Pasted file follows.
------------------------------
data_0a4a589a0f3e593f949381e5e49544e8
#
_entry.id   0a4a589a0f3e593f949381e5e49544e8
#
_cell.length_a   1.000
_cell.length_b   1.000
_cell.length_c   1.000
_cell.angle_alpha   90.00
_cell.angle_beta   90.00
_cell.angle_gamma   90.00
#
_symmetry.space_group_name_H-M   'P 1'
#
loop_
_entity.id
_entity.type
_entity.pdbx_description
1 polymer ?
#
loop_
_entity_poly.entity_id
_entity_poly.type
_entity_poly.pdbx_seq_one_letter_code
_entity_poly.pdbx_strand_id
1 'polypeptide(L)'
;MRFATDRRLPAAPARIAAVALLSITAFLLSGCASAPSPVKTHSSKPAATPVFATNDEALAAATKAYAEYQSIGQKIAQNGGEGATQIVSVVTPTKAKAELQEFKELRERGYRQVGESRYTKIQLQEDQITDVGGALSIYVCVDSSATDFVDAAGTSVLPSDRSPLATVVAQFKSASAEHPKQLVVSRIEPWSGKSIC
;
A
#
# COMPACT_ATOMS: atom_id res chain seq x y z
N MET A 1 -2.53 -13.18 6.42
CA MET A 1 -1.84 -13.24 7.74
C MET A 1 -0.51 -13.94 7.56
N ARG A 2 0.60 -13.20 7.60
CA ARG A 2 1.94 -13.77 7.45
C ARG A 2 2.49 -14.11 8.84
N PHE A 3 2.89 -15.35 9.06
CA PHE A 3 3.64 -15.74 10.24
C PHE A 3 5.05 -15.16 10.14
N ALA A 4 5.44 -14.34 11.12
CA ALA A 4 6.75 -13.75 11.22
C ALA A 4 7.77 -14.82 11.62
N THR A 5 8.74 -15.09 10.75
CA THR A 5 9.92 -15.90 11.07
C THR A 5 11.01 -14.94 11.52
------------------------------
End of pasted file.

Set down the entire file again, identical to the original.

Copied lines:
data_0a4a589a0f3e593f949381e5e49544e8
#
_entry.id   0a4a589a0f3e593f949381e5e49544e8
#
_cell.length_a   1.000
_cell.length_b   1.000
_cell.length_c   1.000
_cell.angle_alpha   90.00
_cell.angle_beta   90.00
_cell.angle_gamma   90.00
#
_symmetry.space_group_name_H-M   'P 1'
#
loop_
_entity.id
_entity.type
_entity.pdbx_description
1 polymer ?
#
loop_
_entity_poly.entity_id
_entity_poly.type
_entity_poly.pdbx_seq_one_letter_code
_entity_poly.pdbx_strand_id
1 'polypeptide(L)'
;MRFATDRRLPAAPARIAAVALLSITAFLLSGCASAPSPVKTHSSKPAATPVFATNDEALAAATKAYAEYQSIGQKIAQNGGEGATQIVSVVTPTKAKAELQEFKELRERGYRQVGESRYTKIQLQEDQITDVGGALSIYVCVDSSATDFVDAAGTSVLPSDRSPLATVVAQFKSASAEHPKQLVVSRIEPWSGKSIC
;
A
#
# COMPACT_ATOMS: atom_id res chain seq x y z
N MET A 1 -2.53 -13.18 6.42
CA MET A 1 -1.84 -13.24 7.74
C MET A 1 -0.51 -13.94 7.56
N ARG A 2 0.60 -13.20 7.60
CA ARG A 2 1.94 -13.77 7.45
C ARG A 2 2.49 -14.11 8.84
N PHE A 3 2.89 -15.35 9.06
CA PHE A 3 3.64 -15.74 10.24
C PHE A 3 5.05 -15.16 10.14
N ALA A 4 5.44 -14.34 11.12
CA ALA A 4 6.75 -13.75 11.22
C ALA A 4 7.77 -14.82 11.62
N THR A 5 8.74 -15.09 10.75
CA THR A 5 9.92 -15.90 11.07
C THR A 5 11.01 -14.94 11.52